The journey Ends
watching my hands,
winding the hands of my Swatch watch
backwards in time
In transit: we’re holding at LA and then we’re airborne for the last time. The eight hours are long and silent, wondering what the future will bring, wishing to see family again, but anticipating the problems ahead. Guiltily, I’d like to rewind the last six months, do it all again, fearful of magical memories being undone in the blink of an eye. I wonder if I’ll have withdrawal symptoms from being no longer attached to my blue back-pack or my plastic bag containing my toiletries. I ponder the question of possessions and come to the conclusion that we need so few, just the basics. I reckon that it’s our society that drives us to have so much “product” and realise that it’s a lie that possessions equate with happiness. Consumerism makes us feel inadequate for not having “things.” I’ve had so little the last six months; but I feel that I have had so much.
My daughter has warned me not to come home with hennaed hair, braids, pierced tongue, nose or naval, or toe rings, “not at your age,” not to embarrass her. I am “her mother” after all. Yes, I have done as I was told, although she probably won’t be pleased with what she sees when I come home to the nest which hopefully will still be intact. I will have “let myself go”, and in a way I have, in the most delightful way.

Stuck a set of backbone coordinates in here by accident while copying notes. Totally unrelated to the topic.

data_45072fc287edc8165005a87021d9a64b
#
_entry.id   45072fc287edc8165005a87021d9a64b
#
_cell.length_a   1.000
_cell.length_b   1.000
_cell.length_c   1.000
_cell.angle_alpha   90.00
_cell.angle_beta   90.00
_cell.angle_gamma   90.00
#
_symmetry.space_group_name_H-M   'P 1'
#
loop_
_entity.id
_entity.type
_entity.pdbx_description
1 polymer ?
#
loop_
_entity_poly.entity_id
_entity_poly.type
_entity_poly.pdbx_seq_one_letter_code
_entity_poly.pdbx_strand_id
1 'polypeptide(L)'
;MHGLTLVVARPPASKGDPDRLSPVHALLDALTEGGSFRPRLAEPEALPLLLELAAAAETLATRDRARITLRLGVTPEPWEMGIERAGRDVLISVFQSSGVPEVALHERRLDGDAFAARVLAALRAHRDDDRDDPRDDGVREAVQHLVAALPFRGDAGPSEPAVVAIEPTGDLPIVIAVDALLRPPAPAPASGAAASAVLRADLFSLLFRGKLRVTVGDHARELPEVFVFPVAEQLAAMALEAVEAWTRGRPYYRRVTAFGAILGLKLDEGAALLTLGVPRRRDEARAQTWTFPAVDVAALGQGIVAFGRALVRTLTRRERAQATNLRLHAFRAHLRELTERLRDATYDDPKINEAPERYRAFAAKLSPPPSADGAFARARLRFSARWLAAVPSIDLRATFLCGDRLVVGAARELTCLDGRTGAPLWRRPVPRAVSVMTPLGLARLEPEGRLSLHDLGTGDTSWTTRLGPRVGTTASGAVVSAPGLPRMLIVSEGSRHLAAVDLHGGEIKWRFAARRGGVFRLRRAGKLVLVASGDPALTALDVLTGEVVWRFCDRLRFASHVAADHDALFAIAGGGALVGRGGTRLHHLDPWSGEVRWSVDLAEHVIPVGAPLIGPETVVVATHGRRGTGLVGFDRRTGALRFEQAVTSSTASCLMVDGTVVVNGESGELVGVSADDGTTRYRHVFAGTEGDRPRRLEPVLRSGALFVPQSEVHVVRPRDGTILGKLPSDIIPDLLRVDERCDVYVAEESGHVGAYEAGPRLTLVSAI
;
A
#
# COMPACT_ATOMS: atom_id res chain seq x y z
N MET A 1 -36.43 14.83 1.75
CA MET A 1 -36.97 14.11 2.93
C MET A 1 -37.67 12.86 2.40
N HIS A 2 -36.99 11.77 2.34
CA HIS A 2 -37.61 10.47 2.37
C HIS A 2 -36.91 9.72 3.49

brown-skinned hobo –
hair, kissed by the sun,
fly-away and untamed
Then we’re circling over London, stacking in the early morning queue. I pick out the Dome and the familiar kink in the Thames at Greenwich, my home for a short while in the life I had at Goldsmiths’ University before I married, for the first (or perhaps only) time, I think. I look north of the river, wondering if Philip will go back to Stamford Hill? We’ve been joined at the hip for over half a year, a relationship which allows me to be myself for the first time in my life.
camera lens adjusted,
under cloudless skies
the world comes into sharp focus
We choose the “something to declare” exit – for we have something, and there he stands, my brother, waiting with the placard he’s made for a joke, “Croeso Philip and Jane”, and his eyes gushing with tears. I didn’t think he would miss me. There are so many things I’m always wrong about.
We head westward, keep going west as far as the road goes. It’s early morning and the frost is dusting the fields and hedgerows and the landscape looks like patterned lace and patchwork. I see with fresh eyes, realise how green Britain is and how ordered, the traffic moving with such discipline and at such speed.
My heart goes into arrhythmia mode. Panic at M4 Junction 13, A34 to Oxford, the road I’ve travelled back and forth by rote doing the job I’ve hated for ten years. The job I’ll return to. But for how long, I wonder, now that things are different.
steel bridge, anchored in two lands
We’re almost there now; we are warmly welcomed by the red dragon, “Croeso i Gymru / Welcome to Wales”. It is slow, painfully slow as we near journey’s end. We drag up the final narrow hill, around the last familiar bend and I see that view of land colliding with sea at the very edge of Europe. It never fails to amaze. I breathe out, a long contented sigh. Home.
blown-up to bursting point,
festooning the garden gate
note: Croeso is the Welsh word for welcome.